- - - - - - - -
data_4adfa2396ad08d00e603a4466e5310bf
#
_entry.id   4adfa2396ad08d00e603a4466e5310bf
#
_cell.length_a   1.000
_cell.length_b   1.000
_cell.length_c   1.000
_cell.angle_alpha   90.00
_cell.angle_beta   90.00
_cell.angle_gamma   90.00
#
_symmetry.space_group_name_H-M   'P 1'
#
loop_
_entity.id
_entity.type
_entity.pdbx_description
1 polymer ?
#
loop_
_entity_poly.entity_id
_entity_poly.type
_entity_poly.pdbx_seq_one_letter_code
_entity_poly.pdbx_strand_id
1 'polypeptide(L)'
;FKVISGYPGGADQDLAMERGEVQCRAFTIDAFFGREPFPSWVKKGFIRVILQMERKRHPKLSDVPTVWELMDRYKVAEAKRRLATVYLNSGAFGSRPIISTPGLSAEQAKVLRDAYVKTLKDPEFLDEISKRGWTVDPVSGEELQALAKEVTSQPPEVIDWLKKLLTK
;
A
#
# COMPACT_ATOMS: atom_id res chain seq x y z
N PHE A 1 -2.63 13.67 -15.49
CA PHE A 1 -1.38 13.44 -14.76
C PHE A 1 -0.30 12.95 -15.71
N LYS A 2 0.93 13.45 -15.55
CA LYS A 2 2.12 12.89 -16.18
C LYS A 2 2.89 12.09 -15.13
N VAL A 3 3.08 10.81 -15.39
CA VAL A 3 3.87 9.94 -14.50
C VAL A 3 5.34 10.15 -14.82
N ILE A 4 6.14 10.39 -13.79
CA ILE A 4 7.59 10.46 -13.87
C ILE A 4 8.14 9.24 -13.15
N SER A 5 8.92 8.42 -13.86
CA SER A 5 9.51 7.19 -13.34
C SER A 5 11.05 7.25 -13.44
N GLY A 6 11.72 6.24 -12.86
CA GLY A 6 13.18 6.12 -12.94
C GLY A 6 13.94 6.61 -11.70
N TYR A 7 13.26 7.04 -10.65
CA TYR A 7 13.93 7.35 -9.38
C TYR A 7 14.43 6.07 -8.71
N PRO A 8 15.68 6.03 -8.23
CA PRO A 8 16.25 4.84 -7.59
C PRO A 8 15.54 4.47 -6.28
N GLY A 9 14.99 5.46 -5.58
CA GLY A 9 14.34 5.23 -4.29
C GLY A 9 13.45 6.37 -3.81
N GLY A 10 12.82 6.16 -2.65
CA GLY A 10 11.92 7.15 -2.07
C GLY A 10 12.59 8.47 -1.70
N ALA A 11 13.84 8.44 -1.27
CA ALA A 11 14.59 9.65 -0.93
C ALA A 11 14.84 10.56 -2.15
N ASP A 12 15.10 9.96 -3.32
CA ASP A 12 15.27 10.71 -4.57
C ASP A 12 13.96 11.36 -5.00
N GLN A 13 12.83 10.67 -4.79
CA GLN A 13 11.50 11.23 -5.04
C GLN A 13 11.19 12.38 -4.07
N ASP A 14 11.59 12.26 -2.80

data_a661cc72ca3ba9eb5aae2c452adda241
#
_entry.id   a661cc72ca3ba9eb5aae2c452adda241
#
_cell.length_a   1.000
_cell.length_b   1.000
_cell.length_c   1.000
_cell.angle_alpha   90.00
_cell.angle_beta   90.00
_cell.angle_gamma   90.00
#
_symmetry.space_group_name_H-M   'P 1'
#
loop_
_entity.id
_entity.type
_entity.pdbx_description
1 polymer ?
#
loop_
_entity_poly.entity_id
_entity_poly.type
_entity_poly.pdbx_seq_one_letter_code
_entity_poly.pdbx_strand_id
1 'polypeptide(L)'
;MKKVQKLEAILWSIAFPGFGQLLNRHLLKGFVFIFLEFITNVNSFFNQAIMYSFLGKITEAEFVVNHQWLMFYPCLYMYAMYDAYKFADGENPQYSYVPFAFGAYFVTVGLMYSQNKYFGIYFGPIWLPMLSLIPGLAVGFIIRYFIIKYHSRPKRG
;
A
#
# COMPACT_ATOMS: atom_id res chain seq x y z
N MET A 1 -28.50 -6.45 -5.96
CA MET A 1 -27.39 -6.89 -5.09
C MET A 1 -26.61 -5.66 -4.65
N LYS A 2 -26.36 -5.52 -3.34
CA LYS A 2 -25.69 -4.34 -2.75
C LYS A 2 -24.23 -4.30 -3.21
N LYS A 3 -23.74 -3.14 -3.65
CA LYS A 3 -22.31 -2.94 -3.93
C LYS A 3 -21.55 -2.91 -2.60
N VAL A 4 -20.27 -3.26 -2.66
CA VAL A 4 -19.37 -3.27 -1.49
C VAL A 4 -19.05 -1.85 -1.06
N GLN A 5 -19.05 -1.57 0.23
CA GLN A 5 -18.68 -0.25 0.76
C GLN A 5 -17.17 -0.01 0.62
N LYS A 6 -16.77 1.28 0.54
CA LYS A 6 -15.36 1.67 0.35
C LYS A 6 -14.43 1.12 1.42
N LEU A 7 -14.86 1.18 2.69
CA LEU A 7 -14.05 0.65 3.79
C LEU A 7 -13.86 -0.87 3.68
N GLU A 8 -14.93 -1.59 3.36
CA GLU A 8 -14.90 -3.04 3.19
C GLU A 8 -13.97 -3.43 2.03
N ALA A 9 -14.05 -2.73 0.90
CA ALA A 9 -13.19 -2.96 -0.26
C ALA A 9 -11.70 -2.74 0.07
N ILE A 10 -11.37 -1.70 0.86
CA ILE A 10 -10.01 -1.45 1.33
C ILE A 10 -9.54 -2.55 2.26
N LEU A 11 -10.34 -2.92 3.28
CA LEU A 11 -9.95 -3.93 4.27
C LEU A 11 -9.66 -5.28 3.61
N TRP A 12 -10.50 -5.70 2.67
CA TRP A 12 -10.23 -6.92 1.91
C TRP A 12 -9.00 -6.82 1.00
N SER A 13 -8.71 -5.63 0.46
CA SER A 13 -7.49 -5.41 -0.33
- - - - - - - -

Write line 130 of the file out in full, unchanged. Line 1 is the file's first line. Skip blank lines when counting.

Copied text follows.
C ILE A 10 -9.54 -2.55 2.26